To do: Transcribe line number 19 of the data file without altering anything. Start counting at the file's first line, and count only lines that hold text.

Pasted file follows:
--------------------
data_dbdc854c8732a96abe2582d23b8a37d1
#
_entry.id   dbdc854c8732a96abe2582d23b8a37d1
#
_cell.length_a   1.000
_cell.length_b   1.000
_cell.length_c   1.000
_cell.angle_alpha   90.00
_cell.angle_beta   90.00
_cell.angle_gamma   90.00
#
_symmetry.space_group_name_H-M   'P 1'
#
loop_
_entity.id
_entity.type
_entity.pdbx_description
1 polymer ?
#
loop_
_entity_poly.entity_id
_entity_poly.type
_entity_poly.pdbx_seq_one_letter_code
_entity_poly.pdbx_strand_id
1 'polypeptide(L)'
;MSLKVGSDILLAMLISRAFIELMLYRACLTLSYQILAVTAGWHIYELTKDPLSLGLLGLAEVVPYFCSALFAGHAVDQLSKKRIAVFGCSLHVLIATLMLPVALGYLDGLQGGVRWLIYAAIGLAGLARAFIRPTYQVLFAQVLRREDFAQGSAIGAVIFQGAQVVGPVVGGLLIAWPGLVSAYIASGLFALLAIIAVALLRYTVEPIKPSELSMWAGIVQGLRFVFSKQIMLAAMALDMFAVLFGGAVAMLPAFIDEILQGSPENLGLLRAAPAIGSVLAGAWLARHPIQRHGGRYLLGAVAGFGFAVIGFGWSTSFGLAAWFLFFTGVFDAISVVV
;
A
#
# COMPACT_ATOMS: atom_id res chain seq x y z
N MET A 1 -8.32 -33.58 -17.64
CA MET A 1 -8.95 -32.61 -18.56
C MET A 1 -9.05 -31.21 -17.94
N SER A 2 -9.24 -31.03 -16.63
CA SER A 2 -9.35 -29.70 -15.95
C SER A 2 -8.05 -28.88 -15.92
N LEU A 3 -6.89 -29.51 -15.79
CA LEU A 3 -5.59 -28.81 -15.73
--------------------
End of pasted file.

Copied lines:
#